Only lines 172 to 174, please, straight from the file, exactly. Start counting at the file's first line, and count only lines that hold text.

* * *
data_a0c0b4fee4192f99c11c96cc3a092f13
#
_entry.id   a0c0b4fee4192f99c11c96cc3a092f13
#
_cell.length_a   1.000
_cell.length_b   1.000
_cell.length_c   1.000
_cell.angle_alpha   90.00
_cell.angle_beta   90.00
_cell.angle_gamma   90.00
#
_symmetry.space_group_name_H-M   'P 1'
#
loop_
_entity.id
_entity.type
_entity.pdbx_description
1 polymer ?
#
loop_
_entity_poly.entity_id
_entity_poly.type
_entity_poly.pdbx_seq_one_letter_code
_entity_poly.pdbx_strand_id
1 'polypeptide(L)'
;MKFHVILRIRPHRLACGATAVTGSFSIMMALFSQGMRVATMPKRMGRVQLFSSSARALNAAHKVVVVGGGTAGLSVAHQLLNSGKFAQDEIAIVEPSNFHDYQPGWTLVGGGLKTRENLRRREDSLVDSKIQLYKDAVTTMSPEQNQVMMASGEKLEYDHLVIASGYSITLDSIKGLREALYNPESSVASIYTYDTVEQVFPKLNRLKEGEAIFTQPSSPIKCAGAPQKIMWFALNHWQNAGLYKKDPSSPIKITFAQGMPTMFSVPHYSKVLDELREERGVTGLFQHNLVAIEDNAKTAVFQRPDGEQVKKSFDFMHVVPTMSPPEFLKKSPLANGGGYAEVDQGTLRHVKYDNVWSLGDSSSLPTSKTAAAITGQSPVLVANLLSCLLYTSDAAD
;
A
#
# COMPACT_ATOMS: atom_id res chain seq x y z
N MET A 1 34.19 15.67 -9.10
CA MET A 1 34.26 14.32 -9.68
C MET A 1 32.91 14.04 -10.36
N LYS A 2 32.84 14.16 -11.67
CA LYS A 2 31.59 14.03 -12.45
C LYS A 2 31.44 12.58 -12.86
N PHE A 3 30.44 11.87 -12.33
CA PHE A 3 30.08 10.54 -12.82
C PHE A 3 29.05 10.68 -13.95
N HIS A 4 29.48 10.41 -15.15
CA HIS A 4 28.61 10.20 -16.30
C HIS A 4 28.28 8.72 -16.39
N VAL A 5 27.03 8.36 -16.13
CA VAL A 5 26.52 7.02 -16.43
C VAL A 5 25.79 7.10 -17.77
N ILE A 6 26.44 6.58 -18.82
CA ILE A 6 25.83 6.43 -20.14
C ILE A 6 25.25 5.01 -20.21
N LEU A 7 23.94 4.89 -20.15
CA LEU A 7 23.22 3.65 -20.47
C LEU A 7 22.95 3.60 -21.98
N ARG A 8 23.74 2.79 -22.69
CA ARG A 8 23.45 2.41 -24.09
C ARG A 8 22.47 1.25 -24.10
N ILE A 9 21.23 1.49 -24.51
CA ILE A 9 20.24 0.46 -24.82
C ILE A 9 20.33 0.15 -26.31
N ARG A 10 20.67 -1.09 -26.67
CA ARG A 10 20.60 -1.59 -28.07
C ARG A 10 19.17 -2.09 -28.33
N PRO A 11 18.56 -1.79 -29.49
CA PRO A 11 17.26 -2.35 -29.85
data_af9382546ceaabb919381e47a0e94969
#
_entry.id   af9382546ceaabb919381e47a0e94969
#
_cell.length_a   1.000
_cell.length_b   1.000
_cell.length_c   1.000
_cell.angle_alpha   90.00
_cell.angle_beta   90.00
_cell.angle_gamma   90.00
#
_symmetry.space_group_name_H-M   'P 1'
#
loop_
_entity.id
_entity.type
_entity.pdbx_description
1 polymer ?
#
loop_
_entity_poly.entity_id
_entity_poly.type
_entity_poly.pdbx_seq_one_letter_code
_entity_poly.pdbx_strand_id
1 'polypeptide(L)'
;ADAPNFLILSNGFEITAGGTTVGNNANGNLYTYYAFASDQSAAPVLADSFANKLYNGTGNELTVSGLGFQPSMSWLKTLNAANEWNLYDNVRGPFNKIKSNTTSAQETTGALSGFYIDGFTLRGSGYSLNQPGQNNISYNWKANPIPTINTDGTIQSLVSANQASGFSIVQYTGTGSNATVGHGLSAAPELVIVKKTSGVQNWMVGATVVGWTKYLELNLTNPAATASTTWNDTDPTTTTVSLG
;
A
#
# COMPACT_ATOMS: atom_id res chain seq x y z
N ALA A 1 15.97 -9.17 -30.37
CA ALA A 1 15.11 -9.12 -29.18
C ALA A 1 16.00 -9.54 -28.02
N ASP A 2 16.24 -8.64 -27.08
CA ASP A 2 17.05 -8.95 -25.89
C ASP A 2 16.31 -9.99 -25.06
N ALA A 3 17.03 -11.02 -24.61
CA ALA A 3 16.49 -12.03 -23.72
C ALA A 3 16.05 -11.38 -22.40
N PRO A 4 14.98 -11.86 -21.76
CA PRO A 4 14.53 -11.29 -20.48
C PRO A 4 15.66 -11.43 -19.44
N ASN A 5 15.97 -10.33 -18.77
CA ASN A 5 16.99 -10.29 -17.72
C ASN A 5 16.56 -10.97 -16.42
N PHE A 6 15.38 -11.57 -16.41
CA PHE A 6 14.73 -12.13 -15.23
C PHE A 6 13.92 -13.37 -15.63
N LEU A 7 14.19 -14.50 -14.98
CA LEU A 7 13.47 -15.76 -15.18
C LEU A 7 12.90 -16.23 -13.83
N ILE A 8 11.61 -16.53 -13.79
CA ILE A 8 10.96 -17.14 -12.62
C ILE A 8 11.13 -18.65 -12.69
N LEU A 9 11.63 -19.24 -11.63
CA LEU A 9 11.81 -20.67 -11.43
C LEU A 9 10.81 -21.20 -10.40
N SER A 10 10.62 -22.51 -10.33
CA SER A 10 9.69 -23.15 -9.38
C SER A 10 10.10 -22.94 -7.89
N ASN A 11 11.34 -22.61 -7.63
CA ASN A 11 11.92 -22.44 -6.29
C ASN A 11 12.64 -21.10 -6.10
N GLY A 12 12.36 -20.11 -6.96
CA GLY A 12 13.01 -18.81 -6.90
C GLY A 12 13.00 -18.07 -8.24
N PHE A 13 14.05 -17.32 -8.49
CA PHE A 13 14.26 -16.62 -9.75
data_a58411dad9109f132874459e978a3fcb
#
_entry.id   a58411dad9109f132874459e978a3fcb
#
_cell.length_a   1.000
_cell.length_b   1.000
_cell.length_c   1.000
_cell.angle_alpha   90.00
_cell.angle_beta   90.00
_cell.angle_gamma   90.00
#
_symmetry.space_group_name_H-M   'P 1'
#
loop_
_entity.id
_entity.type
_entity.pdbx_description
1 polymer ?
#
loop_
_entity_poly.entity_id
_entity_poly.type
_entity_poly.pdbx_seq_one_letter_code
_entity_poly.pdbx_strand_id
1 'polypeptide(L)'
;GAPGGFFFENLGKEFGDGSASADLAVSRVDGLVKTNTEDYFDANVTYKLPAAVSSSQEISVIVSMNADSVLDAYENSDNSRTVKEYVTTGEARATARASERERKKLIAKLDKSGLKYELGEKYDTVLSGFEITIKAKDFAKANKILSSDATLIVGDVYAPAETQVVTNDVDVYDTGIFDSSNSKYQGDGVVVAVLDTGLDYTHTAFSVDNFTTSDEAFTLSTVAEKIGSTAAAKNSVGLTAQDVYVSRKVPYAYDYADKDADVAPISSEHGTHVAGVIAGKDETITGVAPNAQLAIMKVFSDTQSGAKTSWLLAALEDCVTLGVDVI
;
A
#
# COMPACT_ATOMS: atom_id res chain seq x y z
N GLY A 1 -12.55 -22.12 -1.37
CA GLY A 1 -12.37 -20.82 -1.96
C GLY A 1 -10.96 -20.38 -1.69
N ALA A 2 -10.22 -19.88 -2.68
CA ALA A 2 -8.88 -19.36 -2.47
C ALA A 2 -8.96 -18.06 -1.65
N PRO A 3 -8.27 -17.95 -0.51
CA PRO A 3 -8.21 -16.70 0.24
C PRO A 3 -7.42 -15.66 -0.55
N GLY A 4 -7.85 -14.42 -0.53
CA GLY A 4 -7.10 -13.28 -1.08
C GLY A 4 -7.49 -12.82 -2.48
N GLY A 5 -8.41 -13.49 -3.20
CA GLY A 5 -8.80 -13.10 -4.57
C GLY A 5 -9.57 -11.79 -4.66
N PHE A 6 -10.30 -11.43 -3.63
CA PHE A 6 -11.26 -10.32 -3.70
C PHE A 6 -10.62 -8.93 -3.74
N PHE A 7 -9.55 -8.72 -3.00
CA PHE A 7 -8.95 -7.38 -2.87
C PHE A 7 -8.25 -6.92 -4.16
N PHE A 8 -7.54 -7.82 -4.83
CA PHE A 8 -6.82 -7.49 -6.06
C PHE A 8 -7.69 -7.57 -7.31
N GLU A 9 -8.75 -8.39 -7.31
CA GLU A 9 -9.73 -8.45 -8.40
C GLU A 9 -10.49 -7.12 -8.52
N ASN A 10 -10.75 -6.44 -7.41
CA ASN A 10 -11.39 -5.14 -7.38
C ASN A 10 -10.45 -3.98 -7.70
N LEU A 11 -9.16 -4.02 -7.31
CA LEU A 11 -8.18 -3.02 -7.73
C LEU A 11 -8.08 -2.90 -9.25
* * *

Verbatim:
C GLY A 4 -7.49 -12.82 -2.48
N GLY A 5 -8.41 -13.49 -3.20
CA GLY A 5 -8.80 -13.10 -4.57